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Agriculture & Natural Resources

Pesticide Certification: Who Needs It?

Source: Dr. Ric Bessin; UK Entomologist & Pesticide Safety Education

There has been some confusion with respect to who is required to have pesticide certification - either private or commercial certification. This article is based on information provided by the Kentucky Department of Agriculture (KDA) to clarify this issue. KDA wants to make sure that everyone using pesticides on the farm is aware of who needs to be certified/licensed.

This is more than just the person operating the sprayer/spreader or holding the spray wand. The person who handles the product while mixing and loading the equipment is also considered an applicator. This makes sense as handling pesticide concentrates has a high potential for exposure. Any person making an application of a Restricted Use Product (RUP), including the person handling the product during mixing of the pesticide and loading the sprayer/spreader, must be a certified pesticide applicator.

There are two types of pesticide certification - private applicator certification and commercial applicator certification.

A private applicator is a person certified to use any pesticide for purposes of producing any agricultural commodity on property owned or rented by him/her or his/her employer.

It also applies to applications made to the lands of a farmer-neighbor, if pesticides are applied without compensation other than trading of personal services between producers of agricultural commodities. So private applicators may apply treatments to their own property or their employer; they may even make applications for neighbors as long as they do not receive any form of a cash payment.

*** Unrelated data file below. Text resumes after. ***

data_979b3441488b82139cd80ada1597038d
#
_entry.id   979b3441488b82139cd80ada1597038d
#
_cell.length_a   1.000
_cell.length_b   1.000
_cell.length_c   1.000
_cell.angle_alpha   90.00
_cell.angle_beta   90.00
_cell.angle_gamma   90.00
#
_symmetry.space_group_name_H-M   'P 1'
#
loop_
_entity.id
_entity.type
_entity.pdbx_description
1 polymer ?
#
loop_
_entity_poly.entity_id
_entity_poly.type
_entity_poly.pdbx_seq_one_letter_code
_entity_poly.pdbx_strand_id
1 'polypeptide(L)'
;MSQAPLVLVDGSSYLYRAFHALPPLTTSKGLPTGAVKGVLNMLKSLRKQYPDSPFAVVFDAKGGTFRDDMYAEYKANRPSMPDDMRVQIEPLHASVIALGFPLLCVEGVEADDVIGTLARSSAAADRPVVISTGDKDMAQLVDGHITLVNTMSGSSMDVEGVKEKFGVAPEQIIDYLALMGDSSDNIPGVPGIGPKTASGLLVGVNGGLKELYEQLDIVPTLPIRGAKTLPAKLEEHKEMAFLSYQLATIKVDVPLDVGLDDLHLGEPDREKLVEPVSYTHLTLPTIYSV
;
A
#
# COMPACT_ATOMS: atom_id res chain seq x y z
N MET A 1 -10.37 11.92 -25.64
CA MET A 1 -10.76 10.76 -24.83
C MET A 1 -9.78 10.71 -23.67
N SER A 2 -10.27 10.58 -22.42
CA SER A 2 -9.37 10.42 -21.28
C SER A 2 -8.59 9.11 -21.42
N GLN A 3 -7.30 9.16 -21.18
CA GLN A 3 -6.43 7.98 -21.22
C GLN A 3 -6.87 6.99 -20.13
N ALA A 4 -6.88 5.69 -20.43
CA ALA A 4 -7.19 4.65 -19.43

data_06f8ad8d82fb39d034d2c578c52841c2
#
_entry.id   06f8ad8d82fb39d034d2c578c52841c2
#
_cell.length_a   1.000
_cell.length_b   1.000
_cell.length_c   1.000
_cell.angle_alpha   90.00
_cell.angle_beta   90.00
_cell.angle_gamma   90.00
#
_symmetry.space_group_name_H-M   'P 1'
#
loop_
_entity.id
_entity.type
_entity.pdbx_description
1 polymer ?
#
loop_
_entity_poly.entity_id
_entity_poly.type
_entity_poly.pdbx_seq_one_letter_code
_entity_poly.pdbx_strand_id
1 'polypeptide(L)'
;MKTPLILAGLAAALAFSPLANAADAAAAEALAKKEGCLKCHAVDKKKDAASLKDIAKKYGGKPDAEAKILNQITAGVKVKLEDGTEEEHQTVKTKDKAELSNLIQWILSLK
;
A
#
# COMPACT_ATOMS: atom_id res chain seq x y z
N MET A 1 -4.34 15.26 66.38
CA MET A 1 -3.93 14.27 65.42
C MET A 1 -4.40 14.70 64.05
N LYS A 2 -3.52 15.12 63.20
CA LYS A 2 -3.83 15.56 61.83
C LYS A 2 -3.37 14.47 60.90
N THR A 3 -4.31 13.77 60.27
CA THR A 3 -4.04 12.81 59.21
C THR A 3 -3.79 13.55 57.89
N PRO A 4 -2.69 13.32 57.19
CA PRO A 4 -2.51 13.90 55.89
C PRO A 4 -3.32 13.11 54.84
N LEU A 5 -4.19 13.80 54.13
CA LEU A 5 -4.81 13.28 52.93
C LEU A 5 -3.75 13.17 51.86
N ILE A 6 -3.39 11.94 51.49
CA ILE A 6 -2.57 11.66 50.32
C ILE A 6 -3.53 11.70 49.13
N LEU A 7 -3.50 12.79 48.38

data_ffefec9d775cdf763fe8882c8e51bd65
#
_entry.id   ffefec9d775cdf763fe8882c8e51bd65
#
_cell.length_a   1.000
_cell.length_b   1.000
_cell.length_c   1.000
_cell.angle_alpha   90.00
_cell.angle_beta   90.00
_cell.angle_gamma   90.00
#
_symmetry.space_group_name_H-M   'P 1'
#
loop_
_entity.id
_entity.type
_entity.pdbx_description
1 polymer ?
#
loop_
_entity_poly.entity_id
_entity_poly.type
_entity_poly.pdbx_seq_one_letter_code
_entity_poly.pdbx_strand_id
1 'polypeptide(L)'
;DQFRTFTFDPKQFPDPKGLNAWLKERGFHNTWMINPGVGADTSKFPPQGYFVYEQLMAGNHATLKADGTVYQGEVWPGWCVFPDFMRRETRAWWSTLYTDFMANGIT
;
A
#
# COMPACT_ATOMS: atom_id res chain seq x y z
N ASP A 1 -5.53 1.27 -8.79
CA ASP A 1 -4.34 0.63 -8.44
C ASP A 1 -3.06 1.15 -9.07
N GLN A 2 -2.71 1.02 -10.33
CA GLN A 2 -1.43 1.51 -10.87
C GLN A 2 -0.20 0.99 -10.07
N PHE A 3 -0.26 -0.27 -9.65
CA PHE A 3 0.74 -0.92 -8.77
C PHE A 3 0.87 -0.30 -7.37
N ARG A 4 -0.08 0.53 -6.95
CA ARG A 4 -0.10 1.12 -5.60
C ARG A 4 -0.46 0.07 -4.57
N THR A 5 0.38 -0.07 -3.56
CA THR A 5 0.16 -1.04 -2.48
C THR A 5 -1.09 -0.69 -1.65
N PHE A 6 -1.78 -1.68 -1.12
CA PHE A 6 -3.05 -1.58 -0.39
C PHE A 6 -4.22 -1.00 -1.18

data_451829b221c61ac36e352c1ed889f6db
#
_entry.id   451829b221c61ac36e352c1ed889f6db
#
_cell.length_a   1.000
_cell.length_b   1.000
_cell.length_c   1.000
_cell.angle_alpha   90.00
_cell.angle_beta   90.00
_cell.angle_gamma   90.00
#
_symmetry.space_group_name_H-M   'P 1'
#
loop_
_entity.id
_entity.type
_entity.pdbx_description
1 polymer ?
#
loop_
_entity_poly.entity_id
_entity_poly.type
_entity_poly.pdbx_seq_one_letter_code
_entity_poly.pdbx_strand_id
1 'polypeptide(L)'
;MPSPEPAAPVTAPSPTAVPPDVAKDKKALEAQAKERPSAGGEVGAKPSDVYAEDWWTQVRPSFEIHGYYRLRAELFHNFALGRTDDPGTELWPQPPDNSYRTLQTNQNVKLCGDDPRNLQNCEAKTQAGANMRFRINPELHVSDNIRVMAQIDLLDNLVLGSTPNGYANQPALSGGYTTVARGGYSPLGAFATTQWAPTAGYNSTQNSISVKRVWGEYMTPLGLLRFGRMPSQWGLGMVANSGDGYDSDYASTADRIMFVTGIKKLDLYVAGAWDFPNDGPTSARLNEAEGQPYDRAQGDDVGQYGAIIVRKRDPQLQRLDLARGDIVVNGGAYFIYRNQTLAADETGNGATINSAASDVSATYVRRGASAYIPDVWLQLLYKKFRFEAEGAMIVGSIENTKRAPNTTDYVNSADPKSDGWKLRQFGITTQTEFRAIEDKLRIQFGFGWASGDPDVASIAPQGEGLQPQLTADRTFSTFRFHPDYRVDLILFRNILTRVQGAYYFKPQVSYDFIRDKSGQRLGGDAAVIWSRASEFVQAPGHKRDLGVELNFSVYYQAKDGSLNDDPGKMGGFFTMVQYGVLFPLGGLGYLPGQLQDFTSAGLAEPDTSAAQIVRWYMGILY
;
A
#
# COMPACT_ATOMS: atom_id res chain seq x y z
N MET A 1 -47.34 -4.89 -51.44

A commercial applicator is defined as any person who engages in the business of applying any pesticide to the lands of another while receiving financial compensation. If the applicator charges a fee to make the pesticide application, they will need a Commercial Applicator’s License.

There are a number of categories for commercial applicators, and some commercial applicators may need to be certified in more than one category to cover the types of work they perform. There are no categories with private applicator certification.

The KDA also clarified that an individual making any application to an agricultural commodity must be a certified pesticide applicator. This is where there is some confusion: producers often think certification applies only to restricted-use products, when it applies to any and all pesticide applications to agricultural commodities. Certification can be through private applicator or commercial certification.

Two private applicator certification trainings are available at the Woodford County Extension Office on Jan. 11, 2018. The first begins at 10 a.m. with the class repeated at 6 p.m. Commercial applicators can take their exam at the Woodford County Extension Office on the second Thursday of each month. The commercial applicator exams begin at 10 a.m.

More information on each type of certification can be found at http://pest.ca.uky.edu/PSEP/welcome.html.

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